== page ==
Krabbe Disease, Known Mutation
Clinical Information Discusses physiology, pathophysiology, and general clinical aspects, as they relate to a laboratory test
Krabbe disease (globoid cell leukodystrophy) is an autosomal recessive disorder caused by a deficiency of galactocerebrosidase (GALC, galactosylceramide beta-galactosidase). GALC is encoded by the GALC gene located on 14q31. Krabbe disease occurs in approximately 1 in 100,000 live births with a carrier frequency of about 1 in 150 in the general population. Deficiency of GALC activity leads to an accumulation of galactosylceramide in globoid cells (multinucleated macrophages) causing severe demyelination throughout the brain. The toxic metabolite galactosylsphingosine (psychosine), an apoptotic compound, accumulates in oligodendrocytes and Schwann cells and contributes to disease pathogenicity.
Severely affected individuals typically present between 3 to 6 months of age with increasing irritability and sensitivity to stimuli. Rapid neurodegeneration follows with death usually occurring by age 13 months. There are later onset forms of the disease that are characterized by ataxia, vision loss, weakness, and psychomotor regression. The clinical course of Krabbe disease can be variable even within the same family. Treatment is mostly supportive, although hematopoietic stem cell transplantation has shown some success if treatment begins before neurologic damage has occurred.
The recommended first-tier test for Krabbe disease is LDSBS / Lysosomal Disorders Screen, Blood Spot, CBGC / Galactosylceramide Beta-Galactosidase, Leukocytes, or CBGT / Galactosylceramide Beta-Galactosidase, Fibroblasts. Individuals with GALC activity below the reference range for these assays are more likely to have mutations in the GALC gene that are identifiable by molecular genetic testing. The above tests are not reliable for detection of carriers of Krabbe disease. Molecular genetic testing (this test) is the recommended test for individuals with a family history of Krabbe disease in which the mutations in the family are known. The recommended molecular test if mutations in the family are not known is GALCS / Krabbe Disease, Full Gene Analysis and Large (30 kb) Deletion, PCR.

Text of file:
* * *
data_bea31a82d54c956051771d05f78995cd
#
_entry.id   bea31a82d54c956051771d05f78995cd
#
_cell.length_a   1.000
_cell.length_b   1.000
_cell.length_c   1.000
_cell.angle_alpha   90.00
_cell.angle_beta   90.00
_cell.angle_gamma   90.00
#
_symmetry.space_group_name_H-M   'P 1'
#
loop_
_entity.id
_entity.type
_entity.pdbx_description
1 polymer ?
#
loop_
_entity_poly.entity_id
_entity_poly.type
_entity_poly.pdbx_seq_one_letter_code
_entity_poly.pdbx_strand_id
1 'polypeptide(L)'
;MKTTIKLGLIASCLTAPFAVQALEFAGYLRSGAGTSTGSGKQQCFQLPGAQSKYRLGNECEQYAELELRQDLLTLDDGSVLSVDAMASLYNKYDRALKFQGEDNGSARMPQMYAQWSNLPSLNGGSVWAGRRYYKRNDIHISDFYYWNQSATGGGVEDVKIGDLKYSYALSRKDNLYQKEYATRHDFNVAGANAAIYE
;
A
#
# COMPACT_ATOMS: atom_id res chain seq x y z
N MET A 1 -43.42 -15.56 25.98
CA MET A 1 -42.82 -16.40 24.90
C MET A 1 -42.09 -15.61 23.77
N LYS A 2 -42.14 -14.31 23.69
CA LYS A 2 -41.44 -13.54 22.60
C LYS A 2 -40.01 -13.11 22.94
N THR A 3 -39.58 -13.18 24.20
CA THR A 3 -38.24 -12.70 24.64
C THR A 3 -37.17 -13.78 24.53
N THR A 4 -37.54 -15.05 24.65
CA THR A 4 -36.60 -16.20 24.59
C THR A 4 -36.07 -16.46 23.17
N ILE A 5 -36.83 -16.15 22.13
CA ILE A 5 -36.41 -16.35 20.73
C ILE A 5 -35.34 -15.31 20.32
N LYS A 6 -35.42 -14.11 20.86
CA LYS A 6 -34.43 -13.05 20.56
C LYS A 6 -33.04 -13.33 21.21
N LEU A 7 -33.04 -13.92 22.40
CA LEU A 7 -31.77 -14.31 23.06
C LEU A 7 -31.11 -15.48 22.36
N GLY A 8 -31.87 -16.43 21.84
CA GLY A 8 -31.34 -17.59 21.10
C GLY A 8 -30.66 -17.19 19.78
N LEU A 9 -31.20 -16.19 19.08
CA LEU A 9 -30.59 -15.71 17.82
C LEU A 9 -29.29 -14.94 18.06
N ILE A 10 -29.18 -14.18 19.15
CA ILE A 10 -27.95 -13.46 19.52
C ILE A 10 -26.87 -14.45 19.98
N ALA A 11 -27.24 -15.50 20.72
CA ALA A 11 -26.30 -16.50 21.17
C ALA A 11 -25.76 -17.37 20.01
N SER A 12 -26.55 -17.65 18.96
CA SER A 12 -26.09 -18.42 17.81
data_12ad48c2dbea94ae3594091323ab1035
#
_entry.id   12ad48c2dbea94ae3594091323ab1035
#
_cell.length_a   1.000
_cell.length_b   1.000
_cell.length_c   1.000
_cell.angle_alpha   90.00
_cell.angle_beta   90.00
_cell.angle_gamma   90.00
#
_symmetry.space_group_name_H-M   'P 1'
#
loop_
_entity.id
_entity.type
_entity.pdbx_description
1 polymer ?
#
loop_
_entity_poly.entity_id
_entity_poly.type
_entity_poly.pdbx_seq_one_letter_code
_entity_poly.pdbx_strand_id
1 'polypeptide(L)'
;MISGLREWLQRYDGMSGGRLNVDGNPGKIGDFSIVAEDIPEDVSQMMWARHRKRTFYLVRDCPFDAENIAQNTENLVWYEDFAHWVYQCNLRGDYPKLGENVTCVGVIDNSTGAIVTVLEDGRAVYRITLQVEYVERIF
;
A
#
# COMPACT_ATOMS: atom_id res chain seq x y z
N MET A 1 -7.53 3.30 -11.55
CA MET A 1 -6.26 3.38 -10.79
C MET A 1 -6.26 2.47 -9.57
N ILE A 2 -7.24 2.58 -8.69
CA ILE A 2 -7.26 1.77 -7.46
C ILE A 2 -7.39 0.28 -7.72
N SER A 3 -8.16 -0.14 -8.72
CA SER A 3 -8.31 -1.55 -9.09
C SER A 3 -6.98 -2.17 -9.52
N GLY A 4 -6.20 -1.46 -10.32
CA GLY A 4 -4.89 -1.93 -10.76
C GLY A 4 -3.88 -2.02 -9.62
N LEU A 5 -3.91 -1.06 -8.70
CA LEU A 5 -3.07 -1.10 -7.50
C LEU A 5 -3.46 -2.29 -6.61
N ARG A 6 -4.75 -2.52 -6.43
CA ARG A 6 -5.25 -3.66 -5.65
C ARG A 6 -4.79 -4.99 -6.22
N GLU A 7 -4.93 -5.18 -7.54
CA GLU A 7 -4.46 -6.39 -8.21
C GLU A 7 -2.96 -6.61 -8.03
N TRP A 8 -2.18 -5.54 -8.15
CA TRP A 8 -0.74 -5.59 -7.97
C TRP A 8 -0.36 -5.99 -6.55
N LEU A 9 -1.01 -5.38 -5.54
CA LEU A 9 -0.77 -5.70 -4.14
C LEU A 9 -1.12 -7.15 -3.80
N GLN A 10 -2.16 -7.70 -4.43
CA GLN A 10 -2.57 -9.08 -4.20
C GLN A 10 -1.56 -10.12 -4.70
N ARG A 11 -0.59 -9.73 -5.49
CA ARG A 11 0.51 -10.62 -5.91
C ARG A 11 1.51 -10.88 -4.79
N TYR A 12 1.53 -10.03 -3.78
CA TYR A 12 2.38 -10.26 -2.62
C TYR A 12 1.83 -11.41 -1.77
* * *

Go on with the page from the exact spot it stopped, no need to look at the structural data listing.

This assay tests for specific mutations previously identified in a family member and, therefore, may also be used for diagnosing individuals with a suspected diagnosis of Krabbe disease when mutations in the family are known. While enzyme activity is not predictive of age of onset, there are known genotype-phenotype correlations. The common 30-kb deletion spanning intron 10 through the end of the gene accounts for a significant proportion of disease alleles that contribute to infantile Krabbe disease. Individuals who are homozygous for the deletion, or compound heterozygous for the deletion and a second GALC mutation (with the exception of late-onset mutations), are predicted to have infantile Krabbe disease. The c.857G->A (p.Gly286Asp) mutation, on the other hand, is only associated with a late-onset phenotype.
Carrier testing of individuals with a family history of Krabbe disease when a mutation has been identified in an affected family member
Diagnostic confirmation of Krabbe disease when familial mutations have been previously identified
An interpretive report will be provided.
Cautions Discusses conditions that may cause diagnostic confusion, including improper specimen collection and handling, inappropriate test selection, and interfering substances
The identification of a disease-causing mutation in an affected family member is necessary before testing can be offered for other family members. If a familial mutation has not been previously identified, order GALCS / Krabbe Disease, Full Gene Analysis and Large (30 kb) Deletion, PCR.
Analysis is performed for the familial mutations provided only. This assay does not rule-out the presence of other mutations within this gene or within other genes that may be associated with metabolic disease.
Test results should be interpreted in the context of clinical findings, family history, and other laboratory data. Errors in our interpretation of results may occur if information given is inaccurate or incomplete.
A previous bone marrow transplant from an allogenic donor will interfere with testing. Call Mayo Medical Laboratories for instructions for testing patients who have received a bone marrow transplant.
Reference Values Describes reference intervals and additional information for interpretation of test results. May include intervals based on age and sex when appropriate. Intervals are Mayo-derived, unless otherwise designated. If an interpretive report is provided, the reference value field will state this.
An interpretive report will be provided.
Clinical References Provides recommendations for further in-depth reading of a clinical nature
1. Wenger DA: Krabbe Disease (Most recent review March 2011). Available at http://www.ncbi.nlm.nih.gov/bookshelf/br.fcgi?book=gene&part=krabbe
2. Luzi P, Rafi MA, Wenger DA: Structure and organization of the human galactocerebrosidase (GALC) gene. Genomics 1995;26:407-409
3. Luzi P, Rafi MA, Wenger DA: Characterization of the large deletion in the GALC gene found in patients with Krabbe disease. Hum Mol Genet 1995;4(12):2335-2338
4. Spiegel R, Bach G, Sury V, et al: A mutation in the saposin A coding region of the prosaposin gene in an infant presenting as Krabbe disease: report of saposin A deficiency in humans. Molec Genet Metab 2005,84:160-166